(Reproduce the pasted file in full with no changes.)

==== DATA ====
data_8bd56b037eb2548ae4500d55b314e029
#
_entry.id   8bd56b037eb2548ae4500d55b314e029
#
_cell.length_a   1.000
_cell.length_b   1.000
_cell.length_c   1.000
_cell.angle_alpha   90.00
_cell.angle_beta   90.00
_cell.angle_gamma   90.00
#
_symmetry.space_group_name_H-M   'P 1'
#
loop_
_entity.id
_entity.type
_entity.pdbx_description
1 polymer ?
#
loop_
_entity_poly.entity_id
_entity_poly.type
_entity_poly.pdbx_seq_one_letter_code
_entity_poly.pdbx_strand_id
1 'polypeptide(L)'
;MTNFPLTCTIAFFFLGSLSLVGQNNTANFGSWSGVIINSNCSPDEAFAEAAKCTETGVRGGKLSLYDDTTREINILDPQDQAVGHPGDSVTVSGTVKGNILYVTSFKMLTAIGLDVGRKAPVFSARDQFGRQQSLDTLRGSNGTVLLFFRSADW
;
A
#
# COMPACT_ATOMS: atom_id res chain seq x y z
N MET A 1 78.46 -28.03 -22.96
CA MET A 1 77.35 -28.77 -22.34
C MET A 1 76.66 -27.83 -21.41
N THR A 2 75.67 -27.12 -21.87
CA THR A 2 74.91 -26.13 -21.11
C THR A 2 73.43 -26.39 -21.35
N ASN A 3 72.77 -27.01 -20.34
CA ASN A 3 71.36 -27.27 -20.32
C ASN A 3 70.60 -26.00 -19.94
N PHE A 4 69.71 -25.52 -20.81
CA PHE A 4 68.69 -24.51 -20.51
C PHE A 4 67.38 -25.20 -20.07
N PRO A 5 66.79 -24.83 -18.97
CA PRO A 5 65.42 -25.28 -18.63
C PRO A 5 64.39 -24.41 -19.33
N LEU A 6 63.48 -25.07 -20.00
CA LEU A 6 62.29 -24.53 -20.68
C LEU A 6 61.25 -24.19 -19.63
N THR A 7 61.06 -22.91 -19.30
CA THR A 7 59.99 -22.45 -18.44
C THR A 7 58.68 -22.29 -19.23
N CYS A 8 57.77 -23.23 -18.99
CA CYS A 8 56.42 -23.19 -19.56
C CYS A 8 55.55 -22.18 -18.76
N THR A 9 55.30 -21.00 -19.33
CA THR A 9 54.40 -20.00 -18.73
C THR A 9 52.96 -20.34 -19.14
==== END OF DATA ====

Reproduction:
data_8bd56b037eb2548ae4500d55b314e029
#
_entry.id   8bd56b037eb2548ae4500d55b314e029
#
_cell.length_a   1.000
_cell.length_b   1.000
_cell.length_c   1.000
_cell.angle_alpha   90.00
_cell.angle_beta   90.00
_cell.angle_gamma   90.00
#
_symmetry.space_group_name_H-M   'P 1'
#
loop_
_entity.id
_entity.type
_entity.pdbx_description
1 polymer ?
#
loop_
_entity_poly.entity_id
_entity_poly.type
_entity_poly.pdbx_seq_one_letter_code
_entity_poly.pdbx_strand_id
1 'polypeptide(L)'
;MTNFPLTCTIAFFFLGSLSLVGQNNTANFGSWSGVIINSNCSPDEAFAEAAKCTETGVRGGKLSLYDDTTREINILDPQDQAVGHPGDSVTVSGTVKGNILYVTSFKMLTAIGLDVGRKAPVFSARDQFGRQQSLDTLRGSNGTVLLFFRSADW
;
A
#
# COMPACT_ATOMS: atom_id res chain seq x y z
N MET A 1 78.46 -28.03 -22.96
CA MET A 1 77.35 -28.77 -22.34
C MET A 1 76.66 -27.83 -21.41
N THR A 2 75.67 -27.12 -21.87
CA THR A 2 74.91 -26.13 -21.11
C THR A 2 73.43 -26.39 -21.35
N ASN A 3 72.77 -27.01 -20.34
CA ASN A 3 71.36 -27.27 -20.32
C ASN A 3 70.60 -26.00 -19.94
N PHE A 4 69.71 -25.52 -20.81
CA PHE A 4 68.69 -24.51 -20.51
C PHE A 4 67.38 -25.20 -20.07
N PRO A 5 66.79 -24.83 -18.97
CA PRO A 5 65.42 -25.28 -18.63
C PRO A 5 64.39 -24.41 -19.33
N LEU A 6 63.48 -25.07 -20.00
CA LEU A 6 62.29 -24.53 -20.68
C LEU A 6 61.25 -24.19 -19.63
N THR A 7 61.06 -22.91 -19.30
CA THR A 7 59.99 -22.45 -18.44
C THR A 7 58.68 -22.29 -19.23
N CYS A 8 57.77 -23.23 -18.99
CA CYS A 8 56.42 -23.19 -19.56
C CYS A 8 55.55 -22.18 -18.76
N THR A 9 55.30 -21.00 -19.33
CA THR A 9 54.40 -20.00 -18.73
C THR A 9 52.96 -20.34 -19.14